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This New Year Re-Evaluate Your Focus as a Leader

By Ana María Dávila from the city of Buenos Aires, Argentina

Translated by Dolores R. Guiñazú, LiftValue Translations & Consulting from Buenos Aires, Argentina

According to the Oxford Dictionary of English, the word “motivation” is defined as “a reason or cause, a group of internal or external factors that somehow determine a person’s actions”. For example, “wanting to escape can be a strong motivation for travel”. A second meaning is the “desire or willingness to do something or enthusiasm”, as when you say, “keep staff updated and maintain interest and motivation”.

What does this mean for the leaders within a corporation, whether it is large, medium or small? Does employee motivation fulfill a leading role in corporate strategies presented? Try to imagine the following scenario right now: from the doorman you greet when you arrive to work to your closest co-worker and your “right-hand man”, the essential person for you to keep the operation going. Everyone, regardless of rank, asking themselves the following questions:

Do I know what is expected from me at work?

Is either my supervisor or someone else at work concerned about me as a person?

Does my company’s mission make me feel that my job is important?

Do my opinions count at work?

Have I had the opportunities to learn and grow in my job during the past year?

 

Alarmingly, recent surveys confirmed what the professionals in the human talent field and even the leaders of big organizations suspected, that is, understanding why, if we are so focused on producing, our own people have not yet defined us as the best in the field. And it is that in the Latin American ranking, these simple questions show that less than 15% of the work force today is truly committed to their job.

 

Although a person takes the aspects of work conditions and benefits into great consideration when choosing their next professional level, it is also our duty not to allow him or her to lose interest later due to lack of work motivation. Remember that this is closely associated to commitment, which we spoke about before.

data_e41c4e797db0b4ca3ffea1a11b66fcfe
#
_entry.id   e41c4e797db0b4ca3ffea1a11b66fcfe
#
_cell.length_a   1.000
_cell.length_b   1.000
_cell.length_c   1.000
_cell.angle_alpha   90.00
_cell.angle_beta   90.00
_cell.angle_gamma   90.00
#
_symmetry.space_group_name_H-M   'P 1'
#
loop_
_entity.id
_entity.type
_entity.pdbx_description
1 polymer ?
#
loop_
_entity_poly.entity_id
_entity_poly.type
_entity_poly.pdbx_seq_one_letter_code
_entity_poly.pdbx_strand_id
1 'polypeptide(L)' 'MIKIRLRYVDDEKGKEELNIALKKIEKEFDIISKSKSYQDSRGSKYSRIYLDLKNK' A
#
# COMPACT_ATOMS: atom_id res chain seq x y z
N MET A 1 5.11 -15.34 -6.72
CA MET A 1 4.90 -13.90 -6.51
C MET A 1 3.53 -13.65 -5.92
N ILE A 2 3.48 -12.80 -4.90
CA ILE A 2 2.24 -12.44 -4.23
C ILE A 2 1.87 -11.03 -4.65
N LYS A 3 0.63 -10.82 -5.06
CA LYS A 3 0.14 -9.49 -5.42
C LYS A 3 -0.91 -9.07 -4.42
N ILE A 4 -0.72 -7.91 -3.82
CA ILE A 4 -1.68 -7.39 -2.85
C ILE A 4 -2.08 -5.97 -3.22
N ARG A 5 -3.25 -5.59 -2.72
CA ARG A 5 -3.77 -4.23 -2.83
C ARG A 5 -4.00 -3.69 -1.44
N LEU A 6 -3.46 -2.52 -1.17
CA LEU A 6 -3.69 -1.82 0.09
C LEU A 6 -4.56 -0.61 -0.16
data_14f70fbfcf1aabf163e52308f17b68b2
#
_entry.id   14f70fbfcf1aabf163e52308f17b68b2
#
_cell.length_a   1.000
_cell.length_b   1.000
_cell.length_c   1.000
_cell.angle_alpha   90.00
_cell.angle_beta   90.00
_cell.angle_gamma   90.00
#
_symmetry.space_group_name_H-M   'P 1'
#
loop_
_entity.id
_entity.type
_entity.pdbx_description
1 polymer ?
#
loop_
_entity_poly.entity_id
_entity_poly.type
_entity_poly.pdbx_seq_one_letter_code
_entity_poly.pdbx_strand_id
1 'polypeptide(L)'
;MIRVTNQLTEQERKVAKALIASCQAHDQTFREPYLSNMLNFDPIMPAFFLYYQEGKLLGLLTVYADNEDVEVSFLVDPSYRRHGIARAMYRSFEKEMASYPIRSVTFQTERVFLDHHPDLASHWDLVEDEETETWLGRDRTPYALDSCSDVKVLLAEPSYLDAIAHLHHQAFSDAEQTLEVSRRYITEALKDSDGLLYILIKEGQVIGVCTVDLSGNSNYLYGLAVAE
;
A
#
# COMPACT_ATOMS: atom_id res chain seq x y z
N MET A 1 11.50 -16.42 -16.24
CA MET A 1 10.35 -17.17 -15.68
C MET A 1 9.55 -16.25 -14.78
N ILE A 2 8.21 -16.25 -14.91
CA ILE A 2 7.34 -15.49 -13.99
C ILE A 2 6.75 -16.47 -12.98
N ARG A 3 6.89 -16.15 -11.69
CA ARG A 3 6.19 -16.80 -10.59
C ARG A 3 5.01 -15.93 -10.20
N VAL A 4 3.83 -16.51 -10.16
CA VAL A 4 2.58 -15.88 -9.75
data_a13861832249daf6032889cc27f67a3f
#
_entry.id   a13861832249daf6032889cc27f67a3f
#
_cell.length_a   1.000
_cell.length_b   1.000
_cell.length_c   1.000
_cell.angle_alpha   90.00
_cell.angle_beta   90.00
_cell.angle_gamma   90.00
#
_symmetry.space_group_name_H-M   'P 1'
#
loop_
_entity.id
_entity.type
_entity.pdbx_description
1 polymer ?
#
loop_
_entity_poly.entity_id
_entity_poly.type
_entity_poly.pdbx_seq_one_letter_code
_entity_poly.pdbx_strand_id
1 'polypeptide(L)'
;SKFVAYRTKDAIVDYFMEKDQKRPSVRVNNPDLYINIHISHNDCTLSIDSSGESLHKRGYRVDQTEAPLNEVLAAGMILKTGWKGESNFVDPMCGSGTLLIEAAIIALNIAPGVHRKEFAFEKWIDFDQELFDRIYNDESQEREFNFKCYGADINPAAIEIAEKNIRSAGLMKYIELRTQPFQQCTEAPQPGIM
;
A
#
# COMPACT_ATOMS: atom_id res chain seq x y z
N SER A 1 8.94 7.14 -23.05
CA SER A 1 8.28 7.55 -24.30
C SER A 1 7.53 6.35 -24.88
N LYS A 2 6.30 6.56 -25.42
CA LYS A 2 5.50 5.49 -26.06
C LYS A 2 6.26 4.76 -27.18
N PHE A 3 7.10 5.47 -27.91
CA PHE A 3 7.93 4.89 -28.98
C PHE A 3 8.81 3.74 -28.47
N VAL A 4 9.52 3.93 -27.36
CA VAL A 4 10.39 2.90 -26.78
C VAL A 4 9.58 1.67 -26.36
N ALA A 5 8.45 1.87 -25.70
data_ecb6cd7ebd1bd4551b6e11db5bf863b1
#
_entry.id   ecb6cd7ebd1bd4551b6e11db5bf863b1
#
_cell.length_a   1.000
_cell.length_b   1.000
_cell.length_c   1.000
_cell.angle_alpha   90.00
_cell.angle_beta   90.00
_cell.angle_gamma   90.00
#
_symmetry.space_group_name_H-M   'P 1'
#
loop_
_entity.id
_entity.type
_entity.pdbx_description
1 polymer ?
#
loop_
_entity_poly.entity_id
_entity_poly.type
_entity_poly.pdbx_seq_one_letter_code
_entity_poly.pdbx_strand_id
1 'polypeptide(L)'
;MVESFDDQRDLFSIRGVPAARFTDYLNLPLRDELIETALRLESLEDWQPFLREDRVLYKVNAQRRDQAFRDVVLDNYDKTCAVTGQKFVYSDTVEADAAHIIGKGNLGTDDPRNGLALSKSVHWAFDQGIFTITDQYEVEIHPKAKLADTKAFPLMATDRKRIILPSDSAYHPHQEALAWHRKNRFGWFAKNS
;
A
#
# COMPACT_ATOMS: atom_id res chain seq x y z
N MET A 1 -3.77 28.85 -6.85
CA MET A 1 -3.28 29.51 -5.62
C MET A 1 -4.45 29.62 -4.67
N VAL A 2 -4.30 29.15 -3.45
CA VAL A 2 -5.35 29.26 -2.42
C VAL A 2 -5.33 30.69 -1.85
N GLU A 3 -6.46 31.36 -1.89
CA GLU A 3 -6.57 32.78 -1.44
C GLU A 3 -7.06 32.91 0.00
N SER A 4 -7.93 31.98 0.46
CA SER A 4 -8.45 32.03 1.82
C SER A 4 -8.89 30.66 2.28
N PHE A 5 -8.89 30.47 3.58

I am sure that you’ve already heard this motivational speech before, especially in those well-intentioned team building exercises and other workshops and dynamics that come from Human Resources that most probably never translate into clear goals or actions later reflected upon by  employees but as simple days where “everyone has a good time” and nothing else.

 

We are still at the start of a new year full of personal resolutions (I am going on a diet, I’m taking up a hobby, etc.). I propose that amongst your professional resolutions, you read the title of this article again.

 

Do you dare be a leader, more than a boss? Do you dare set the bar, regardless of the industry you are in, proving that when you focus on your people, all the production indicators and numbers that were previously stagnant or just above average have now improved exponentially?

 

I’d like to conclude with a fact from the Corporate Culture and Achievement Book from Harvard University’s School of Business. Through an in-depth and extensive study, it was determined that those companies that focused on empowering and motivating the internal culture of their employees grew six times faster, increasing the market value ten times faster with a 750% growth in earnings.

 

There is a lot more research to do regarding this thing called motivation. We are heading towards an era in which experts are focused on production, while leaders will be voted and chosen according to their experience, skills, empathy, and resonance, while acknowledging themselves as the voice of others instead of a large production line.

 

It’s worth thinking about investing in our people. It is more than a philosophy.

 

Translator´s Profile:

Dolores R. Guiñazú is a Certified Sworn (Court-Approved) English to Spanish Translator. She began her career as an in-house translator for multinational corporations in Argentina. For the last seventeen years she has been a fully devoted Freelance Translator, working in teams and with colleagues for Global Agencies and direct clients. Dolores holds an MBA in Marketing from USAL & Albany University in New York. She is also a Spanish Copy Editor and Proofreader certified by Fundación Litterae and Fundación del Español Urgente (Fundéu). Her main areas of specialization are health care, marketing, legal & corporate communications.

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